Dear Ross and all,
In the latest version of the Code is written:
"Following the publication of the 10th edition of the Systema Naturae by
Linnaeus in 1758, and his adoption in it of binominal names for species of
animals, the next century saw the new system expanded and developed in
different places, and in different ways for different animal groups. By the
second quarter of the 19th century disparate usages were common and the
need for an agreement to achieve universality in the scientific names of
anbimals and a greater stability had become aparent everywhere. (..)" (pp.
In 1842 the so-called Strickandian Code was presented in England. It's
official title was:
"Series of Propositions for Rendering the Nomenclature of Zoology Uniform
and Permanent". It was also published in France, Italy and the United
States of America later in the 1840s. It was revised in succeeding years,
and was the basis of yet another Code, formulated by Henri Douvillé in
It that same year there was there was an international congress of geology
in Paris, and later in Bologna (Italy), it became clear that there was need
for formal agreement on rules applicable for fossil and extant animals.
At the first Internationla Congress of Zoology in Paris, 1889, rules, in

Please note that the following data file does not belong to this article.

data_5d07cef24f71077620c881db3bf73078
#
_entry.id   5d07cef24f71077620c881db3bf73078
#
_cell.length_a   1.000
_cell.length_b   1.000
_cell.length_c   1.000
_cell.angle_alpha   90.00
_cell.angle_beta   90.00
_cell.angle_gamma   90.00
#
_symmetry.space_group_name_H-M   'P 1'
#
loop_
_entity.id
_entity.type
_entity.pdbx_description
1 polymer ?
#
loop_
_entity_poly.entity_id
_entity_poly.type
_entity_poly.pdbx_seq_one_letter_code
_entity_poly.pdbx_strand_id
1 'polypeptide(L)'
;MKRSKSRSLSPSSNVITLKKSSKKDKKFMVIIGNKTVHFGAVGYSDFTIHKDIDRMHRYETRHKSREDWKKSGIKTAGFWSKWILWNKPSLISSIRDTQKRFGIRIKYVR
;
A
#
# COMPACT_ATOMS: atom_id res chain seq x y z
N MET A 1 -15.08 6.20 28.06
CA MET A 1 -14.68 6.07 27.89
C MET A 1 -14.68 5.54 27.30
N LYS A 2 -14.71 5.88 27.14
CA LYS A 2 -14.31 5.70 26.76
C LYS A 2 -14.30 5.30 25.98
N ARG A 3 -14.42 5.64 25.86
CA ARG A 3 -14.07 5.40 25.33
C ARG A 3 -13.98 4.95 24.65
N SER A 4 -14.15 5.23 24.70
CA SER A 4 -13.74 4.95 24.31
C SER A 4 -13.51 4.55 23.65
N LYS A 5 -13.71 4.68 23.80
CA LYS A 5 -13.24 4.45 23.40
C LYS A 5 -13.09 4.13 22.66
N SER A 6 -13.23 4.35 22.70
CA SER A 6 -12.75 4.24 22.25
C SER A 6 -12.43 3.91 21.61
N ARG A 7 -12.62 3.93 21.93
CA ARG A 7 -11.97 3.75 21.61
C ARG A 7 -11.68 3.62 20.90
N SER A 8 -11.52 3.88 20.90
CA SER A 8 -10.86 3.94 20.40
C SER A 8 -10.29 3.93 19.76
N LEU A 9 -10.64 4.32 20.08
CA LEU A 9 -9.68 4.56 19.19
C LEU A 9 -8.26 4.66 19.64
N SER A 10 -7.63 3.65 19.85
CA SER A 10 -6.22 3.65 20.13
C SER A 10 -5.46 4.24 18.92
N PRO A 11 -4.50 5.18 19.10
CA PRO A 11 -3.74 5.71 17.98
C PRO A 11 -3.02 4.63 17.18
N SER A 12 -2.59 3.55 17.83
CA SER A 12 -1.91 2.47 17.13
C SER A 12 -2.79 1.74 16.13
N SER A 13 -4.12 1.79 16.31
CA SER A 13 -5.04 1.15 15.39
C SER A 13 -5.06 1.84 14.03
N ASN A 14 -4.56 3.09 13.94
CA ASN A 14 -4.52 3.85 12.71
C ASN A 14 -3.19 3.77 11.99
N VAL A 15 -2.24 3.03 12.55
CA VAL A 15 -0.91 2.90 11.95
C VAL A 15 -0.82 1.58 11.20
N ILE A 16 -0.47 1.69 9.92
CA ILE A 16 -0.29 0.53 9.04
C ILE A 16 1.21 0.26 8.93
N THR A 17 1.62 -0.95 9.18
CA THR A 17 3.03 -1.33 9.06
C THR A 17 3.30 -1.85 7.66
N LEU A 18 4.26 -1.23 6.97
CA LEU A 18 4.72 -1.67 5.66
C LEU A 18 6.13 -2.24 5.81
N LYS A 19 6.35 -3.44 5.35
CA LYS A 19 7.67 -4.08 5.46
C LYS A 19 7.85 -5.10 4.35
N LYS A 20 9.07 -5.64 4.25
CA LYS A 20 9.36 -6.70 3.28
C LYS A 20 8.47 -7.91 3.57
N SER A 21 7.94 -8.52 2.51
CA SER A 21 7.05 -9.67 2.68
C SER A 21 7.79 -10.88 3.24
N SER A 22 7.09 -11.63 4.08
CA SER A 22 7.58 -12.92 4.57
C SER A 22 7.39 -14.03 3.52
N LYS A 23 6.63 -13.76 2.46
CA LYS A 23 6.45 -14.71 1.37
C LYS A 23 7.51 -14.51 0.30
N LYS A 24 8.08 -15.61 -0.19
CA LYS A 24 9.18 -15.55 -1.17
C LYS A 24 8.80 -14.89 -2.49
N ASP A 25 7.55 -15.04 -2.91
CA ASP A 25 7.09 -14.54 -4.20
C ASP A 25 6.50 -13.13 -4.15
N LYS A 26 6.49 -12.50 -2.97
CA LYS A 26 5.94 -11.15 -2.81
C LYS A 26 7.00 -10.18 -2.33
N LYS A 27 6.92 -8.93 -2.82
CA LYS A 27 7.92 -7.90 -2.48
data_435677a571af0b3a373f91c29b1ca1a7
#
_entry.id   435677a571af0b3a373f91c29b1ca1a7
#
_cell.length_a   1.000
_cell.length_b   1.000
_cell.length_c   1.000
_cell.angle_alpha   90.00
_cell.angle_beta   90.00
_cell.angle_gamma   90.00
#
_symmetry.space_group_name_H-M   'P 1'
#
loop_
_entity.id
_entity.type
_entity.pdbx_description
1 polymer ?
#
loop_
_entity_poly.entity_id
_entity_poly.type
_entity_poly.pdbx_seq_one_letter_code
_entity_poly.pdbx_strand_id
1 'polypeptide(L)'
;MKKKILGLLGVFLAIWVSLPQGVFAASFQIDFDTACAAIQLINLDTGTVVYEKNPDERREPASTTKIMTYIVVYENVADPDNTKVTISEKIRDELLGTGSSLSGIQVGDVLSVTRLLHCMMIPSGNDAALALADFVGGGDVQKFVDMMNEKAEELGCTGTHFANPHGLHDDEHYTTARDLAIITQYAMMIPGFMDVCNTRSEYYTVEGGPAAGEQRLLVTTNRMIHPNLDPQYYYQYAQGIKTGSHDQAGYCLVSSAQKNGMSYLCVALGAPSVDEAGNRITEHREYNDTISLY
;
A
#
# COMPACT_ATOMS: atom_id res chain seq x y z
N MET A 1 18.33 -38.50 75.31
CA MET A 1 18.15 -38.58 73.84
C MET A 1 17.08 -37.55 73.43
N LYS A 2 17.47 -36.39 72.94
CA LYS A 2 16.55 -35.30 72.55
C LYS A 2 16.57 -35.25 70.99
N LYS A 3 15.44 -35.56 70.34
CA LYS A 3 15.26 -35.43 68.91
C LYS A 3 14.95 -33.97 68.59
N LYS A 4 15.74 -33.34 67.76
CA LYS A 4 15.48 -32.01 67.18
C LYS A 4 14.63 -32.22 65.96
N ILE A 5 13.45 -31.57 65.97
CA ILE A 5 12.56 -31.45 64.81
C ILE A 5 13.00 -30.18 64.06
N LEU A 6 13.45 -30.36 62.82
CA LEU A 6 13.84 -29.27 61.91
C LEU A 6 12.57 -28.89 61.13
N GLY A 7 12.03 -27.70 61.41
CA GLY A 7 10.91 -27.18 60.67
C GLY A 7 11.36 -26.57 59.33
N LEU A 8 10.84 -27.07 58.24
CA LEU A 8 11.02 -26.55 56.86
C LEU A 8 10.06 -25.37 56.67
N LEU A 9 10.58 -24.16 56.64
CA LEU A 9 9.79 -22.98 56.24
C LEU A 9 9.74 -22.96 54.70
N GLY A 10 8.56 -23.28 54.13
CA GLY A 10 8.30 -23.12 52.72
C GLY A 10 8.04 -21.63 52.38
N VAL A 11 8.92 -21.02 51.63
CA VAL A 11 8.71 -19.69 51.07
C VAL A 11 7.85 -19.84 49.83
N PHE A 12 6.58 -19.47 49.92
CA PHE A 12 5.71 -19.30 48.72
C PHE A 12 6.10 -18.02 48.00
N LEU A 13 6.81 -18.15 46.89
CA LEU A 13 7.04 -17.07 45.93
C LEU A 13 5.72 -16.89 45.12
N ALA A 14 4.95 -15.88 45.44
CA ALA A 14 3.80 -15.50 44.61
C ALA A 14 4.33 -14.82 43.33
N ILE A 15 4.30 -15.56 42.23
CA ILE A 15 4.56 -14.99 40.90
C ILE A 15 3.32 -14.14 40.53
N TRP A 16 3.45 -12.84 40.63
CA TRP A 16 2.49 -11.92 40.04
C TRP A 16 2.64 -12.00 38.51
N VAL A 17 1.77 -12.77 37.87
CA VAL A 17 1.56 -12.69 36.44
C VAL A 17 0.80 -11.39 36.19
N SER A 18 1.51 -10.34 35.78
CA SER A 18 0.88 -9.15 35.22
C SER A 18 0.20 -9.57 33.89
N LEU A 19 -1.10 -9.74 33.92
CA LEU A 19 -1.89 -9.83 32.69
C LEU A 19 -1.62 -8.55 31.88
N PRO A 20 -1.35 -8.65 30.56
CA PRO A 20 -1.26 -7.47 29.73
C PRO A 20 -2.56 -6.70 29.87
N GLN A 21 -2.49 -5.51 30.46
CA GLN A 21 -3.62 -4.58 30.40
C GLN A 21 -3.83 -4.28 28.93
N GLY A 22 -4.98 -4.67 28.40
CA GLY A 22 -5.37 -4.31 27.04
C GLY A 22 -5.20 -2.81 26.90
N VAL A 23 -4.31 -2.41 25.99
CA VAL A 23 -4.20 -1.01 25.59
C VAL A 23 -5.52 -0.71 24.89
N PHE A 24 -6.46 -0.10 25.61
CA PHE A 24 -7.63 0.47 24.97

part, were adopted. At the third Congress (Leiden, the Netherlands, 1895) a
commission was appointed to formulate a "Codex" to report tio the fourth
Congress (Cambridge, England, 1898). This commission could be regarded as
the first International Commission on Zoological Nomenclature. Of course
there were many new versions of what was ultimately to be come the present
> Van: Ross Mayhew <rmayhew@NS.SYMPATICO.CA>
> Aan: CONCH-L@LISTSERV.UGA.EDU
> Onderwerp: Thanks, guys! - and one more Early Malacology question.
> Datum: vrijdag 16 juni 2000 3:43
> Thanks Andrew and Gijs and Helmut and Lynn and Bob and Ted and Carol and
> Alice - i knew i could count on you!
> One further question on early "modern" taxonomy: how long did it take
> for the Linnean taxonomic system to become "firmly established"?? Did
> this process take place at similar rates in different disciplines? When
> was the process more-or-less complete for all life-forms (or at least
> the taxonomists who describe and classify them!)?
> Getting summer at last up here - all the way up to 72 today, which is
> great swimming weathe - if one could find the time!! (on the other hand,
> my thermometer read 37 F two nights ago in the "wee hours"!),